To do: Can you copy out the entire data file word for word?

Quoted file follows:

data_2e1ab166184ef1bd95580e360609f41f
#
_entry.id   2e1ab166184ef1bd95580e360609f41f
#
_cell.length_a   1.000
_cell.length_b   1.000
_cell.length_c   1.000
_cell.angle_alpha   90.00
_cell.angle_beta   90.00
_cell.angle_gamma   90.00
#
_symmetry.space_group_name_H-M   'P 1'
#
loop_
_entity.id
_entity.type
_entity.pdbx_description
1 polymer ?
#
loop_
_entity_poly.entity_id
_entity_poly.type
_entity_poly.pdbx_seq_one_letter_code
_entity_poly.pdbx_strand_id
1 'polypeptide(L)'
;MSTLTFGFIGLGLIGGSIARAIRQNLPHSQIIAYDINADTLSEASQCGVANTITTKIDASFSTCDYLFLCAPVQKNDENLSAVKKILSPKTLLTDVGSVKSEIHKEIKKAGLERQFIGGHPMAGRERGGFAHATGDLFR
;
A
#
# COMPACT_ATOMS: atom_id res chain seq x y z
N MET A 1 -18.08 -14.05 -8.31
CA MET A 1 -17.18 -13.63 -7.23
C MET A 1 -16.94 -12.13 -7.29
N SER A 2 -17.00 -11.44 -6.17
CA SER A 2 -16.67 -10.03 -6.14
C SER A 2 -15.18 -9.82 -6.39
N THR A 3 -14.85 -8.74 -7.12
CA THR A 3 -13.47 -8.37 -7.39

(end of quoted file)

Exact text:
data_2e1ab166184ef1bd95580e360609f41f
#
_entry.id   2e1ab166184ef1bd95580e360609f41f
#
_cell.length_a   1.000
_cell.length_b   1.000
_cell.length_c   1.000
_cell.angle_alpha   90.00
_cell.angle_beta   90.00
_cell.angle_gamma   90.00
#
_symmetry.space_group_name_H-M   'P 1'
#
loop_
_entity.id
_entity.type
_entity.pdbx_description
1 polymer ?
#
loop_
_entity_poly.entity_id
_entity_poly.type
_entity_poly.pdbx_seq_one_letter_code
_entity_poly.pdbx_strand_id
1 'polypeptide(L)'
;MSTLTFGFIGLGLIGGSIARAIRQNLPHSQIIAYDINADTLSEASQCGVANTITTKIDASFSTCDYLFLCAPVQKNDENLSAVKKILSPKTLLTDVGSVKSEIHKEIKKAGLERQFIGGHPMAGRERGGFAHATGDLFR
;
A
#
# COMPACT_ATOMS: atom_id res chain seq x y z
N MET A 1 -18.08 -14.05 -8.31
CA MET A 1 -17.18 -13.63 -7.23
C MET A 1 -16.94 -12.13 -7.29
N SER A 2 -17.00 -11.44 -6.17
CA SER A 2 -16.67 -10.03 -6.14
C SER A 2 -15.18 -9.82 -6.39
N THR A 3 -14.85 -8.74 -7.12
CA THR A 3 -13.47 -8.37 -7.39